donderdag 26 mei 2016

How to Make a Zombie

Easy!  Take one old person confined to a hospital bed and pump him or her full of medication.

Often done in the name of medical treatment to prolong life – the implications for actual quality of life are frequently ignored. Yes, a tremor that sometimes can be seen in an otherwise paralysed leg may become less obvious with antispasmodic medications, BUT the person’s ability to clearly communicate with family members, or to express a desire to not eat mashed pumpkin, or a desire to die, may now have significantly deteriorated – reducing them to being immobile, staring vacantly and drooling saliva.  Just like a zombie.

This is what happened to my father after doctors added an antispasmodic medication to his daily handful of pills.

Fifteen weeks ago my father sustained a stroke.  He has been in hospital ever since.  The stroke has paralysed his left arm and leg – and left him confused to the point that he often forgets family members, where he is, and what has happened to him. 

Medication is a major part of his treatment.  He takes medication for pain, existing heart problems, aggression, depression,  - and now for myoclonus (involuntary spasms in his paralysed limb).  With the addition of each new medication he becomes less able to talk coherently and to follow directions. 

This situation has left me feeling angry and frustrated.  Three months ago, I handed copies of my father’s signed Advanced Care Directive to the treating health care team. In this document Dad specified his request to not receive any active treatment - should his health be seriously and permanently compromised by accident or illness.  Further my father has been a longtime supporter of euthanasia, wanting to have the choice to end his life should his health be seriously compromised.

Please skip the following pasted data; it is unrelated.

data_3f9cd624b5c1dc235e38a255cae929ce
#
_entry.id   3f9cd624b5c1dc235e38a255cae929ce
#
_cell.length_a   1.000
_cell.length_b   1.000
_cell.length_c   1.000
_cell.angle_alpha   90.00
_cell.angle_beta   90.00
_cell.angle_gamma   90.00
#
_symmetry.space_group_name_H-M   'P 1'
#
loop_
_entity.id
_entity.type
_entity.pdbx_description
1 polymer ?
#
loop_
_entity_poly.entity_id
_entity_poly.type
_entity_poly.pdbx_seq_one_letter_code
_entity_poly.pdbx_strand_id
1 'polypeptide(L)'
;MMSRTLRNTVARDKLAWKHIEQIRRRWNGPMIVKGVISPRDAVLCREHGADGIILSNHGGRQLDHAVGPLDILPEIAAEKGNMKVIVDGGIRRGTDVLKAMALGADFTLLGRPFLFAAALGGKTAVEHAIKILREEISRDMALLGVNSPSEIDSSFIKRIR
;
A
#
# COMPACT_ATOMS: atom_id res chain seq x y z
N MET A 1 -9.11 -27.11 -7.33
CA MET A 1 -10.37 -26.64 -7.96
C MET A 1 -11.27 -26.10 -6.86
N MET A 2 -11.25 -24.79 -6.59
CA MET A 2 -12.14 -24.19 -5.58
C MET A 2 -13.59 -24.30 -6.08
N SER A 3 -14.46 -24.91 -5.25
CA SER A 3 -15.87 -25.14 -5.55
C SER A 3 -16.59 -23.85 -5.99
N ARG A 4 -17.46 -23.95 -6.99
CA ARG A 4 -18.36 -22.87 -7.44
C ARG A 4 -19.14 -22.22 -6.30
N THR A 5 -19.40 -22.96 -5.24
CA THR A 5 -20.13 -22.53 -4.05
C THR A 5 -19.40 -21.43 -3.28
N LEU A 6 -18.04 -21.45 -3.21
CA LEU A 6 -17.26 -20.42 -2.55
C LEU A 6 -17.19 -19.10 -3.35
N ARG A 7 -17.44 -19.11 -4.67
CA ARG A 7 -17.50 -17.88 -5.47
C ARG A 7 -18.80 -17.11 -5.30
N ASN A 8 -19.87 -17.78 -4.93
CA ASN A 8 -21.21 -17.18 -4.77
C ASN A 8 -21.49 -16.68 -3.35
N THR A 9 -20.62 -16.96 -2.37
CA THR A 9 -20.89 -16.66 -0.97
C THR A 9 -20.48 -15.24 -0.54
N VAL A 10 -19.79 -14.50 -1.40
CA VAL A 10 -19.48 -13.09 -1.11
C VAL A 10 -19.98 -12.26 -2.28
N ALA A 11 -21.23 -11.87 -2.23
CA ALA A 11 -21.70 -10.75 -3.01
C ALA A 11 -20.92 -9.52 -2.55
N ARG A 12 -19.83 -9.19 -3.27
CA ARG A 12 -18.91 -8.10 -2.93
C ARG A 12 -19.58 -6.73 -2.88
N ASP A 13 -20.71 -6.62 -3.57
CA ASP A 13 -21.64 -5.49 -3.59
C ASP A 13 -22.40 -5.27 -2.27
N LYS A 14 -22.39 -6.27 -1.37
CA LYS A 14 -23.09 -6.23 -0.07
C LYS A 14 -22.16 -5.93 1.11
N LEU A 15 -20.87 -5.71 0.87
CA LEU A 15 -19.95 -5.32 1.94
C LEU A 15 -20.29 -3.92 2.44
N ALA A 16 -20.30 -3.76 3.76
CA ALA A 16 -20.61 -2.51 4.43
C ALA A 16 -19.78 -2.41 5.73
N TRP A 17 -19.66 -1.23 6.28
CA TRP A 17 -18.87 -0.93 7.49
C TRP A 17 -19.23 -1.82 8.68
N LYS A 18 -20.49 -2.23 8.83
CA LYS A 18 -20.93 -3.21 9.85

What is the point of having an Advanced Care Directive or a Living Will, if doctors ignore the contents of this legal document, made when by a mentally competent individual planning for their own future?  Why is prolonging life more important than the individual’s preference to not be kept alive confined to a chair or bed in a nursing home? Or to an artificial respirator?

My father is not going to recover.  He is waiting for a room in a high-care facility (nursing home) to be vacated by its previous resident.  For a man who loved lying in the sunshine listening to his favourite music, being stuck for endless weeks inside a health care facility is a desperate situation.

As his daughter I want to encourage doctors to stop all medications, except medications for pain, and let his body take a natural course of action. Follow his instructions even if it means that he will not live long enough to take up the bed in a nursing home. His wishes need to be paramount in making decisions about his health care.

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